“Compliance” to a standard is weaker than “validation” or “certification” against a standard. Compliance indicates that a vendor recognizes a particular standard and has chosen to make design decisions that encompass most, if not all, of the standard.
When a vendor has implemented all of the required standard, that vendor will frequently upgrade their statement to “completely compliant” or “guaranteed compliant.”
A common example of compliance in the file transfer industry is a claim to “SFTP interoperability.” Today, there is no universally-recognized third-party laboratory that will test, validate and stand behind these claims, but there are hundreds of vendors who claim that their products are compliant with various known SFTP standards, such as compatibility w/ OpenSSH and/or fidelity to RFC 4250.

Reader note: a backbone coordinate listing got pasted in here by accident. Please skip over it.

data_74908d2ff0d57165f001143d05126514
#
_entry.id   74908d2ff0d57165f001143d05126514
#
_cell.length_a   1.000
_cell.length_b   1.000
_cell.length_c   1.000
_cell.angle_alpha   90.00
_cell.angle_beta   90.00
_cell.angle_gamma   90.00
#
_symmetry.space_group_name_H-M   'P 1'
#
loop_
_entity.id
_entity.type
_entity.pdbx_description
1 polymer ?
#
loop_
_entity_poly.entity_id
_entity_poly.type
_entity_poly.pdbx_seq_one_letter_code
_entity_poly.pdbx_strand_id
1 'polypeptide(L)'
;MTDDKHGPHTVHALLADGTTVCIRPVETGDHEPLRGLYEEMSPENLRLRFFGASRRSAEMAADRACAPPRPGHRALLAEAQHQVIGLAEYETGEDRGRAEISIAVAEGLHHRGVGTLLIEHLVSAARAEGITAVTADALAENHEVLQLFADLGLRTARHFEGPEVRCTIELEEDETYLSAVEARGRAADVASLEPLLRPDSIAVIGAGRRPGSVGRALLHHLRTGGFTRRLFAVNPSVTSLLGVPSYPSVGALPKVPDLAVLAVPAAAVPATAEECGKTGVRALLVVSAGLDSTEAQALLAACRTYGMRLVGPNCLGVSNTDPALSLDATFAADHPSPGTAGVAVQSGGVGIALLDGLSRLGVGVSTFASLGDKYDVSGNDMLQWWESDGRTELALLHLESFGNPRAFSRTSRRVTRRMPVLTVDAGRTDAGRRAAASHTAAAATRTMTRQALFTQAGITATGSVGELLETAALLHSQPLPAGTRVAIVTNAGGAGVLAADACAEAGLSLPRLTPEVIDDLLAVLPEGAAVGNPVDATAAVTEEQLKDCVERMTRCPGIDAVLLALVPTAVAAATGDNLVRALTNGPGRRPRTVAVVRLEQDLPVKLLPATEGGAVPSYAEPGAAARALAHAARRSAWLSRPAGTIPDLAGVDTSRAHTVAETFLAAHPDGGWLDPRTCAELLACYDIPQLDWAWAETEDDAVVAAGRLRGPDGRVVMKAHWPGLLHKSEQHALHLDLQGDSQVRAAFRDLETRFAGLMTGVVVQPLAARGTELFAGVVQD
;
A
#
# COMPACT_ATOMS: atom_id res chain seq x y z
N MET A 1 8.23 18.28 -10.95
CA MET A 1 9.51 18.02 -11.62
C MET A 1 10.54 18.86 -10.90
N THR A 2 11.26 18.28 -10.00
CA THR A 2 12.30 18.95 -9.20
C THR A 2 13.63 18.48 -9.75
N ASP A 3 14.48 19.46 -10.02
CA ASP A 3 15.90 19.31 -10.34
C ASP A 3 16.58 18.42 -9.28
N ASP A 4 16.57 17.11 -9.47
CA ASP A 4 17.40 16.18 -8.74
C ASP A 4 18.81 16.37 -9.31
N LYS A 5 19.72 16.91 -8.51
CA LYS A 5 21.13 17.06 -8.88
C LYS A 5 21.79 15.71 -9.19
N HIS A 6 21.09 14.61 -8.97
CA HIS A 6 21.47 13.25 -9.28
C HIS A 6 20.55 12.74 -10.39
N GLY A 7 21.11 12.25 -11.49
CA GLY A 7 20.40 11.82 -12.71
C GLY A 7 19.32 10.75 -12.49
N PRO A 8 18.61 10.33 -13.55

Another common example of compliance in the file transfer industry is “FIPS compliance“. This slippery phrase often indicates that the cryptography used a particular solution implements some or all the algorithms specified in FIPS 140-2 (e.g., AES) but that the underlying cryptography component has not been validated by a third party.